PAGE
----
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The fairy-tale theme in this novel is most apparent in its depiction of a rags-to-riches situation with the character of Pip. Pip is born in humble, rural, working-class surroundings but then catapulted to life as a well-to-do gentleman in London on account of an unknown benefactor. This sudden social rise of a lowly, formerly-despised figure is common to many fairy tales. Also consider Miss Havisham, who appears witch-like, and Estella, the beautiful maiden; again, such characters are staples of fairy-tales.
Of course, Dickens also gives the whole fairy-tale theme an ironic twist, when Pip's wealth melts away; his fall is just as sudden as his rise. Also, unlike the usual fairytale hero, he does not get the beautiful girl, Estella - at least not in the original ending of the novel. Even the revised ending which Dickens came up with to placate readers who were dissatisfied with this less-than-romantic outcome, remains ambiguous.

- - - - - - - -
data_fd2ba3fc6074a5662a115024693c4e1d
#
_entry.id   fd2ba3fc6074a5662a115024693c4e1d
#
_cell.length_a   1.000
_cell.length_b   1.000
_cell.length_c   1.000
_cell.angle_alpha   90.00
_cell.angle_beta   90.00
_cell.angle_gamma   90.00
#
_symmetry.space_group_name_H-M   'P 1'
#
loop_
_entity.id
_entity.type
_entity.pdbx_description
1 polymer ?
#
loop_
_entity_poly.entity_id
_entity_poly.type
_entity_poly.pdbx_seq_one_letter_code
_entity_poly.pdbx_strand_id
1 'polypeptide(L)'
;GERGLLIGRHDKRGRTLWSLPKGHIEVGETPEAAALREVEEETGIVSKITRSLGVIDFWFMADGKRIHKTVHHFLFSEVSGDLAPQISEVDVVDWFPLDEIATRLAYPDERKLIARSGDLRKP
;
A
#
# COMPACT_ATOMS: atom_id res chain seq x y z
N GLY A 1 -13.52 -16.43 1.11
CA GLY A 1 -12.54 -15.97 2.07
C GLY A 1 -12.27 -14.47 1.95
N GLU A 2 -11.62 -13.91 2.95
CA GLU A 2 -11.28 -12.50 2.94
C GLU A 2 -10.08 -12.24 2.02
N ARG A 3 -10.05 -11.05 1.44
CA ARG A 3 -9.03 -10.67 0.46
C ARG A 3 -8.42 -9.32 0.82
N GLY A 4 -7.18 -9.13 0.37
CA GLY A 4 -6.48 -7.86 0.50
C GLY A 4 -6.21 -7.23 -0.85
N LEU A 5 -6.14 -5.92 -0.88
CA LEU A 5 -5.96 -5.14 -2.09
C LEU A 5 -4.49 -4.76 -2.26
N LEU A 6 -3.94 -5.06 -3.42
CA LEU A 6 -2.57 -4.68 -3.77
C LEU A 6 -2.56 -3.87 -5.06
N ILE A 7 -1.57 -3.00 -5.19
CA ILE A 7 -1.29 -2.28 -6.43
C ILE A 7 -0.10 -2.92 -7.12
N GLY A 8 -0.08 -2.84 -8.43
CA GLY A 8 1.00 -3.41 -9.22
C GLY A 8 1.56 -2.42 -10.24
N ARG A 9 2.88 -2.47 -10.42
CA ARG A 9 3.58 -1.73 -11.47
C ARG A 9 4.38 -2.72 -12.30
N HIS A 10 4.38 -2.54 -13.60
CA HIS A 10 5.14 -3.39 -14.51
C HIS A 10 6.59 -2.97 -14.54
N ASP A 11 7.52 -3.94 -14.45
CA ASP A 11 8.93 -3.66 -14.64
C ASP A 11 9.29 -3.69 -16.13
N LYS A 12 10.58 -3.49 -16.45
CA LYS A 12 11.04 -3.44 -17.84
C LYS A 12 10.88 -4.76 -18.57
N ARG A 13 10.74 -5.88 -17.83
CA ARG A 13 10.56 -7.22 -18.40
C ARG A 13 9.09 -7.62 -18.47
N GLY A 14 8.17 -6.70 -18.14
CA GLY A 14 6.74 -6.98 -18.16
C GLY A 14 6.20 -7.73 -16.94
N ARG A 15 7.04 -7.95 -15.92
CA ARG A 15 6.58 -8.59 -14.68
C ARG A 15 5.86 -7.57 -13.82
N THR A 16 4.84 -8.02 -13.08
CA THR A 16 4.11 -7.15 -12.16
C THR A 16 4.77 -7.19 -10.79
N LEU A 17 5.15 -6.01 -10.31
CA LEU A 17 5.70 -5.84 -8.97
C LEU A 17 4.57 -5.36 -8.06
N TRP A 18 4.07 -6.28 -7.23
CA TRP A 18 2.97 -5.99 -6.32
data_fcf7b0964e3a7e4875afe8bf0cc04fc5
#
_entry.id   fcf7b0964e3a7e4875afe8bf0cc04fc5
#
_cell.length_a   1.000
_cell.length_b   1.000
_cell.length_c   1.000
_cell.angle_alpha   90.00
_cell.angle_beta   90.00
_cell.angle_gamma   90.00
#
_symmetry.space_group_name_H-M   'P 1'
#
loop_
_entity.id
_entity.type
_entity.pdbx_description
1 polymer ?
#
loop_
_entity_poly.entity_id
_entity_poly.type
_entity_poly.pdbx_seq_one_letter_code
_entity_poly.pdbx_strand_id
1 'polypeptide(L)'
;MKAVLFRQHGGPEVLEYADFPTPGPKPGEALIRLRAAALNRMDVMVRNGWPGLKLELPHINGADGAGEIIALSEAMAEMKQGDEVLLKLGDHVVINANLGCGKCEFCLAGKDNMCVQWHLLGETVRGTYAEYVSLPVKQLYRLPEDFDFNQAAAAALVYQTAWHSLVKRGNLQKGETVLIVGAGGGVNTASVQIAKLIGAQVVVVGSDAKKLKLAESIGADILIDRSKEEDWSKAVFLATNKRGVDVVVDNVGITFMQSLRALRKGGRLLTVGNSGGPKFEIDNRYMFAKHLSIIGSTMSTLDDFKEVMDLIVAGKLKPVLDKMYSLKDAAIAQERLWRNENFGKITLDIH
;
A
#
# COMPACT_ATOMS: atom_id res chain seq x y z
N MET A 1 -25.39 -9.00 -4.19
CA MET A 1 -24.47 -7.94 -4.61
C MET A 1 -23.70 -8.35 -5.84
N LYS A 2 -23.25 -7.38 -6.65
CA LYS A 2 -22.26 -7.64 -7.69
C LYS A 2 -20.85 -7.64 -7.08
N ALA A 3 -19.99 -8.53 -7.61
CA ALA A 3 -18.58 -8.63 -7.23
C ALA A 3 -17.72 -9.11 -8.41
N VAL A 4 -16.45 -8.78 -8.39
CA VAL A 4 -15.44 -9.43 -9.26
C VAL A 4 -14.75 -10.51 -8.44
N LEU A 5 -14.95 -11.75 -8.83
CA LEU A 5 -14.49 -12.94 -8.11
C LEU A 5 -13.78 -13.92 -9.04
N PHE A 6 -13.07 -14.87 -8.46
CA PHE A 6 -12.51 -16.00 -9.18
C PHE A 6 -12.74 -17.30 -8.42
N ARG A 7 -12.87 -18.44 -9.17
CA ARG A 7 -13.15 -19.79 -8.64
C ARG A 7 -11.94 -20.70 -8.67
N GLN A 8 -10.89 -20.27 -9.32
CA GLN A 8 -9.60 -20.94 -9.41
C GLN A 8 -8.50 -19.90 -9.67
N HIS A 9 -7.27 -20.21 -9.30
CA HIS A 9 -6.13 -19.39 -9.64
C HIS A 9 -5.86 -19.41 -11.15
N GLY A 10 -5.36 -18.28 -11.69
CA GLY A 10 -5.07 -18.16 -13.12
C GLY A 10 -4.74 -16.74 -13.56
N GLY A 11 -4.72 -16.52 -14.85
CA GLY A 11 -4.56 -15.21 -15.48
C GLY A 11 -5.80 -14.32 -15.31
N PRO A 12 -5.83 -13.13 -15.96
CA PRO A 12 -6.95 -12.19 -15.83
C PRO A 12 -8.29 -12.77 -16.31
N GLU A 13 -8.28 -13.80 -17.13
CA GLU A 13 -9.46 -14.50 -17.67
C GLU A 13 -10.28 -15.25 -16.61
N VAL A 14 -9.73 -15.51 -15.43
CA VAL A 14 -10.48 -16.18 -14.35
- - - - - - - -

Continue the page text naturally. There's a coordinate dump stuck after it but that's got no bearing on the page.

Pip' fall from grace is seen to be mostly deserved, however. He does not develop his character sufficiently as he ought; he becomes materialistic and condescending towards his old friends, Joe and Biddy. He has to be punished for this. The working out of a moral is also generally to be found in fairytales: the good characters triumph, the wicked are punished. Pip is not good enough, so he has to be humbled once more. There is no conventional happy-ever-after ending for him, although he does learn his lesson, and is grateful for the chance he is given to start over. This sense of thankfulness, once the great crisis in his life is past, is evident when he returns to his old home:
...my heart was softened by my return, and such a change had come to pass, that I felt like one who was toiling home after distant travel, and whose wanderings had lasted many years. (chapter 58)
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